Health insurance premium increases appear to be accelerating for small employers in Massachusetts after several years of relative price stability.
The Massachusetts Division of Insurance has approved premium increases averaging 6.3 percent for the first quarter of 2016 for companies with 1 to 50 employees. That’s more than double the 3.1 percent average increase that small business saw in the first quarter of this year.
The increases will affect an estimated 300,000 people who buy insurance in the so-called merged market that includes both individuals and small companies.
Insurers blame the accelerating costs on a rise in the number of people using expensive drugs and expensive medical services, along with new costs imposed by federal health care reform. That same reform act is threatening to throw even more volatility at small employers in the coming months as the Affordable Care Act forces employers with 51-100 employees into the merged market and reduces the factors used to price insurance from 11 to four.
“The rate increases are a matter of concern for employers to the degree that they are harbingers of broader health-insurance cost increases,” said John Regan, Executive Vice President of Government Affairs at Associated Industries of Massachusetts.
“They are also a concern because of the unwarranted changes that federal health may impose soon upon the small employers that form the backbone of the Massachusetts economy.”
One strategy for employers, Regan said, is to explore the new generation of moderately priced tiered insurance products that provide employees a financial incentive for obtaining care from high-quality community doctors rather than at academic medical centers. Tiered products are avilable in some, but not all areas of the commonwealth.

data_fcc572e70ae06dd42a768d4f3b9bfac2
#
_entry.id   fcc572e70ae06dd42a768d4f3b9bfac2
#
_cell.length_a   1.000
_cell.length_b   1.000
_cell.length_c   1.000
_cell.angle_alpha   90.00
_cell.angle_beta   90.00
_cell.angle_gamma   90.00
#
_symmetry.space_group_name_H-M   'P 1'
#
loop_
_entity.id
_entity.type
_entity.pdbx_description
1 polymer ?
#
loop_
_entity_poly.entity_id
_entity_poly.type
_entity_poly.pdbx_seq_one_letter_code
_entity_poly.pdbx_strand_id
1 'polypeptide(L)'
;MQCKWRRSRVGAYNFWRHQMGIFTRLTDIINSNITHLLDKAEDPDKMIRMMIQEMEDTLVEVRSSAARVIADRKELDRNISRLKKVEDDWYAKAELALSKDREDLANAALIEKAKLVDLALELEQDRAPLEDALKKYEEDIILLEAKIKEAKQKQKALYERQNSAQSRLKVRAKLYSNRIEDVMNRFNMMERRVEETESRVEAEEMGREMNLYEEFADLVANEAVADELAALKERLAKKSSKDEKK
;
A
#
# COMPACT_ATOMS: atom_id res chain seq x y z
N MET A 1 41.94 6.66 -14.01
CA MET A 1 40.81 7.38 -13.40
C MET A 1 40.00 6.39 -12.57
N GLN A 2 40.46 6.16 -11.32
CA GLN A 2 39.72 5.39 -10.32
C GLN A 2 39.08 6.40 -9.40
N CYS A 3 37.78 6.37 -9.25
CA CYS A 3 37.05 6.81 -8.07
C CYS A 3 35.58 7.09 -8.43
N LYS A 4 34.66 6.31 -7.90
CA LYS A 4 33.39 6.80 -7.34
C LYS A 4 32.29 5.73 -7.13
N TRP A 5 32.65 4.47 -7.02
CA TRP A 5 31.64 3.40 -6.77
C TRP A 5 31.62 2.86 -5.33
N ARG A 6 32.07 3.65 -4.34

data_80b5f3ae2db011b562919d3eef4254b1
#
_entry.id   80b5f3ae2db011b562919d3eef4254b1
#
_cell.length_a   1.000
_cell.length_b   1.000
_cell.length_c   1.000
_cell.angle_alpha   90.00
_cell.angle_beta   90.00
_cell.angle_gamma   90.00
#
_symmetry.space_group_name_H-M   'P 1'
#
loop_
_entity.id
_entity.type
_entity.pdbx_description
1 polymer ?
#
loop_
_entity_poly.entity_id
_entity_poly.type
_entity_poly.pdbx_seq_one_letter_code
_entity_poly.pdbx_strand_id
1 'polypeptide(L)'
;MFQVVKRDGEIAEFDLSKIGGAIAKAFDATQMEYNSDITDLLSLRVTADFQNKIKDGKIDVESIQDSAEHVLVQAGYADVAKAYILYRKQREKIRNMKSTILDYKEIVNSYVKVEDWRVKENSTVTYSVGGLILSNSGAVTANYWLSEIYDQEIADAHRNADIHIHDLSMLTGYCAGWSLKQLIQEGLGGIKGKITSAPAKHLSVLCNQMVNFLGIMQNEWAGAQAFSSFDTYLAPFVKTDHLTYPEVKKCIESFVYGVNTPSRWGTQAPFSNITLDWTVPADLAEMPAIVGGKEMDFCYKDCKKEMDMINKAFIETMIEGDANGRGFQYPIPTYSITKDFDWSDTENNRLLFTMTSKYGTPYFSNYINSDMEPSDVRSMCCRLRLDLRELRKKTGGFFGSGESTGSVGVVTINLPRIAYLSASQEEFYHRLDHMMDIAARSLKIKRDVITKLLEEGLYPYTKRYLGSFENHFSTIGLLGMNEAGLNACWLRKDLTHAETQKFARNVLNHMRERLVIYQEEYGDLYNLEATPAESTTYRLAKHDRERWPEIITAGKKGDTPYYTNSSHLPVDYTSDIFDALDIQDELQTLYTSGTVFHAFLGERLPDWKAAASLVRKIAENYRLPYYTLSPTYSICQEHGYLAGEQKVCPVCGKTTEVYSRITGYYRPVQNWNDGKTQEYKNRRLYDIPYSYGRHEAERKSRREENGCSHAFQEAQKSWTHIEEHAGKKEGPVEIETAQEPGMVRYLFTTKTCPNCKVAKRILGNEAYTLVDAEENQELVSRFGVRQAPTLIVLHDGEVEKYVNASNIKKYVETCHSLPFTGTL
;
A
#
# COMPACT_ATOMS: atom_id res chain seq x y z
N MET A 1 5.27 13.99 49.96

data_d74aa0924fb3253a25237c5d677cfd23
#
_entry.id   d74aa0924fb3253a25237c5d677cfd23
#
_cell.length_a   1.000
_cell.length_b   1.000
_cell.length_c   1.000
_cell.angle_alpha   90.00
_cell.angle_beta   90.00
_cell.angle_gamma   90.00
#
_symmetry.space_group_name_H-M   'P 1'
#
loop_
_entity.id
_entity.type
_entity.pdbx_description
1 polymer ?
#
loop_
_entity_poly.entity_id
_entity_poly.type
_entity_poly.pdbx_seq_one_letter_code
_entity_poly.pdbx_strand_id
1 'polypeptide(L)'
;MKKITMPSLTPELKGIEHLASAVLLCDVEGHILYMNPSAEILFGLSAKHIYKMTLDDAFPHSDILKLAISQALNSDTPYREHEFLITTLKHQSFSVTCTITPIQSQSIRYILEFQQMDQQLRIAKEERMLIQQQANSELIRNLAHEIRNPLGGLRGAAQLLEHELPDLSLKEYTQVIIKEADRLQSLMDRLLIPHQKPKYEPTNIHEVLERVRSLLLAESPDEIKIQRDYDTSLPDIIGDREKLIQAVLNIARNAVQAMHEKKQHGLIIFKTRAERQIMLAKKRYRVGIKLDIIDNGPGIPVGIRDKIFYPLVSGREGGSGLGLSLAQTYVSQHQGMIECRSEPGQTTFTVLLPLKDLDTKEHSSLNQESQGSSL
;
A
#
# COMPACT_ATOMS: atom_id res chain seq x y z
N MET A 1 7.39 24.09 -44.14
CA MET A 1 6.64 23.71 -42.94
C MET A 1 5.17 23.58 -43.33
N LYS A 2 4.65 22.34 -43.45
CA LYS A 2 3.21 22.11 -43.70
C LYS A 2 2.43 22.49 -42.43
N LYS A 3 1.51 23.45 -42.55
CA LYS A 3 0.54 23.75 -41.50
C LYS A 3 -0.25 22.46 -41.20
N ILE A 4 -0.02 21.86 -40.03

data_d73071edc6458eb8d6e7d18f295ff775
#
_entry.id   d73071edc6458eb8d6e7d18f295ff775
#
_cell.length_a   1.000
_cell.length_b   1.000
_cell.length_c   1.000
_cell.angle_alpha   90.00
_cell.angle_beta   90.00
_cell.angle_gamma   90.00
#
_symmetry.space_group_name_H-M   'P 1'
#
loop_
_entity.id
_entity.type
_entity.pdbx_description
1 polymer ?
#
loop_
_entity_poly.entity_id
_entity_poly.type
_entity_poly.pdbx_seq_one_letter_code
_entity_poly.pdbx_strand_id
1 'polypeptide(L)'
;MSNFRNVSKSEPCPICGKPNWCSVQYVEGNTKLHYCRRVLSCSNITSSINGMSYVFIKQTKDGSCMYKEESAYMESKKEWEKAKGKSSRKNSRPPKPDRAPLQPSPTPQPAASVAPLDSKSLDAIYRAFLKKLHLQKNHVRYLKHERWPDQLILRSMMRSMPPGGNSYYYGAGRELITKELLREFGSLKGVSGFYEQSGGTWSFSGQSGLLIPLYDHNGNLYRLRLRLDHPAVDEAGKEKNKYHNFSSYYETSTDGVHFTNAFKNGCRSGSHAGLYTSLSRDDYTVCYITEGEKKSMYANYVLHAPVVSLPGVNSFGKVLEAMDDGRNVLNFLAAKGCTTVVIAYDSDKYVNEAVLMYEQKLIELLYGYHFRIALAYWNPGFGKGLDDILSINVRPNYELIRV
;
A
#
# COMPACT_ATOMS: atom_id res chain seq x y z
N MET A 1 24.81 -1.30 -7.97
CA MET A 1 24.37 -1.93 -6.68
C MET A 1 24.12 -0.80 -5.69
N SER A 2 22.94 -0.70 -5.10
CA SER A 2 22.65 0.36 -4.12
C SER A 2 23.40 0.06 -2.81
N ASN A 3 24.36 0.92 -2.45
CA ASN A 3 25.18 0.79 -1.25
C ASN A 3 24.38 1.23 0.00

Many employers are also turning to high-deductable plans coupled with Health Savings Accounts in an effort to encourage workers to shop for health care, Regan said.
Insurance-premium increases for small employers rose 1.9 percent during 2014 as the Patrick administration continued a policy of artificially restricting the market by directing the Division of Insurance to reject all rates above a certain threshold increase. This non-market decision making may be a contributing factor to the current rate increase.
Health spending nationally is projected to grow from about 17 percent of US economic output in 2013 to nearly 20 percent in 2024, according to federal government estimates.
The good news for small businesses with 51-100 employees is that the Baker administration announced several weeks ago a 10-month transition period before federal health reform reclassifies those companies into the merged market. The U.S. Department of Health and Human Services granted Massachusetts relief on another issue as well by giving an additional year to use existing health-insurance rating factors that are otherwise prohibited under the Affordable Care Act (ACA).
Separately, state officials are due to issue on Wednesday their annual an annual calculation of the year’s increase in Total Health Care Expenditures (THCE). If the growth in expenditures exceeds the current benchmark of 3.6 percent, the state Health Policy Commission (HPC) will develop performance-improvement plans for doctors, hospitals and insurers that threaten the Commonwealth’s ability to meet the cost growth benchmark.